And I suppose, now we are here. I have somehow become a closed book. It might seem that I am not, but I am. I am frakking Alcatraz. The careful relationship that I have cultivated with my parents (in which I tell them enough about my life, so that they don’t worry about me, but not too much about it) has carried over to the way I deal with other people. Sure, you probably know my favorite movie, and that I kind of really love Matt Berninger, but I don’t think people really know me. I used to think that perhaps the way I looked or the way I acted were the reasons why I never got into things that went beyond mutual liking—and maybe that it’s true and they are—but I realized that it might also have to do with the unfortunate fact that I don’t really let anyone in.
I’ve always pictured myself as married with children, but how do I get to that point when I can’t even be honest with my feelings for a boy? Aside from wussing out, I am really awkward. Sure, awkward honesty is endearing and charming, sometimes even attractive. If you are Paulie Bleeker (or any other Michael Cera character).
In real life, though, awkward honesty is just… awkward. You know how, sometimes, years after certain intimate exchanges, you think, “What the frak was I on?” and feel a surge of second-hand embarrassment for a past version of yourself? I feel that while spilling my heart out, and saying what I feel, even though these things are probably going to be the truest, most important things I will ever say. The admittance of liking someone is so astoundingly crippling to me, and I don’t even know why. I can gush about the finer points of some science fiction (like a proper geek), or outline the merits of Jennifer’s Body, or lead a discussion group focused on Kim Pine vs. Ramona Flowers—complete with graphs—but I blush and falter when it comes to talking about sex and intimacy. It scares me how the possibility of me dying as the crazy cat lady who lives next door and smells like boiled cabbage is so frakking feasible. It scares me that there are 11-year-old girls, who are kind of crazy, but have more cojones than I do.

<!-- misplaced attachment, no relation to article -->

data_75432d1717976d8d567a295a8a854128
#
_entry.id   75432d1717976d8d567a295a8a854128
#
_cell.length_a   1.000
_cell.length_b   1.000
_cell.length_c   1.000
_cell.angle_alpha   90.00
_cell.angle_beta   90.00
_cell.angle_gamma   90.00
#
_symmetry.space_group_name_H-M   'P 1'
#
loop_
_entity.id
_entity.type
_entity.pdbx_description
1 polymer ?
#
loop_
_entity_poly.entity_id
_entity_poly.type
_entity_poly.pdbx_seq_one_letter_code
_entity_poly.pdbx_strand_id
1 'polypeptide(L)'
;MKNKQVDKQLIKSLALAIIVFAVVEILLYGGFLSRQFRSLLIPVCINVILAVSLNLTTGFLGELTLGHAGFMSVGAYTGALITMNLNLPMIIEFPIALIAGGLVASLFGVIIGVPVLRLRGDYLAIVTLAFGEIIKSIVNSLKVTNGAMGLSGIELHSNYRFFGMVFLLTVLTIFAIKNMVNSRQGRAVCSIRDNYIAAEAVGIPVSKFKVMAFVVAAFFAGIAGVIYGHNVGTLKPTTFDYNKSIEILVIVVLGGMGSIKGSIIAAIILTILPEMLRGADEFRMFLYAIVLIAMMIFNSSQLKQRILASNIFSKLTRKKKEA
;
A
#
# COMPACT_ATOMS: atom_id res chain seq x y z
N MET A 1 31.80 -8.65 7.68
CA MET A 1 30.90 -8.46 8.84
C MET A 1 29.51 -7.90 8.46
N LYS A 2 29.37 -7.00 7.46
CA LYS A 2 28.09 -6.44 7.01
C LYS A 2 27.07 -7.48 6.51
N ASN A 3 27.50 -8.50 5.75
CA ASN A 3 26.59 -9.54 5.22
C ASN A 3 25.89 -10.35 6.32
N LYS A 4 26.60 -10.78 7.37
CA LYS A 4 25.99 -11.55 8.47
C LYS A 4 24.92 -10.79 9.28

The sad truth is this: my heart has never been this open, and I suspect that that is the reason why I have been so alone for so long. I never really put myself out there, because sometimes, it feels better to settle for a no response than get rejected. It’s not like I don’t think about sex and intimacy; because I think about that quite a lot, actually. My paralysis when it comes to being intimate with someone stems from the sad fact that I am, indeed, not as brave as I thought I was.